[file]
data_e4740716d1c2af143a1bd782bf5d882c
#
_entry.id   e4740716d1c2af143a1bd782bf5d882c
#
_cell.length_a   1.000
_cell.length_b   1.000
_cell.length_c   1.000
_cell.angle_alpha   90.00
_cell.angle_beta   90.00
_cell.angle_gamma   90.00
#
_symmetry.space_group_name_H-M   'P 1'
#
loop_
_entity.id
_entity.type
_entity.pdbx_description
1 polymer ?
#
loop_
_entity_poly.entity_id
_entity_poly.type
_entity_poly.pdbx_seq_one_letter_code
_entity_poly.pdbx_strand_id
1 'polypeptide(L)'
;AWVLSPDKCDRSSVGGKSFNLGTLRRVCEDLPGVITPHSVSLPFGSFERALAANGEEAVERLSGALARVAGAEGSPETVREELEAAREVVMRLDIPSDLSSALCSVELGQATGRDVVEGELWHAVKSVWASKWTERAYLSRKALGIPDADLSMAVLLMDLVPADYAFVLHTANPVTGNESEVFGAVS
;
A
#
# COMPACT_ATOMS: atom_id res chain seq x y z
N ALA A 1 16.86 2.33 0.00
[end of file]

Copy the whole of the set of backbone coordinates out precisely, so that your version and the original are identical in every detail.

data_e4740716d1c2af143a1bd782bf5d882c
#
_entry.id   e4740716d1c2af143a1bd782bf5d882c
#
_cell.length_a   1.000
_cell.length_b   1.000
_cell.length_c   1.000
_cell.angle_alpha   90.00
_cell.angle_beta   90.00
_cell.angle_gamma   90.00
#
_symmetry.space_group_name_H-M   'P 1'
#
loop_
_entity.id
_entity.type
_entity.pdbx_description
1 polymer ?
#
loop_
_entity_poly.entity_id
_entity_poly.type
_entity_poly.pdbx_seq_one_letter_code
_entity_poly.pdbx_strand_id
1 'polypeptide(L)'
;AWVLSPDKCDRSSVGGKSFNLGTLRRVCEDLPGVITPHSVSLPFGSFERALAANGEEAVERLSGALARVAGAEGSPETVREELEAAREVVMRLDIPSDLSSALCSVELGQATGRDVVEGELWHAVKSVWASKWTERAYLSRKALGIPDADLSMAVLLMDLVPADYAFVLHTANPVTGNESEVFGAVS
;
A
#
# COMPACT_ATOMS: atom_id res chain seq x y z
N ALA A 1 16.86 2.33 0.00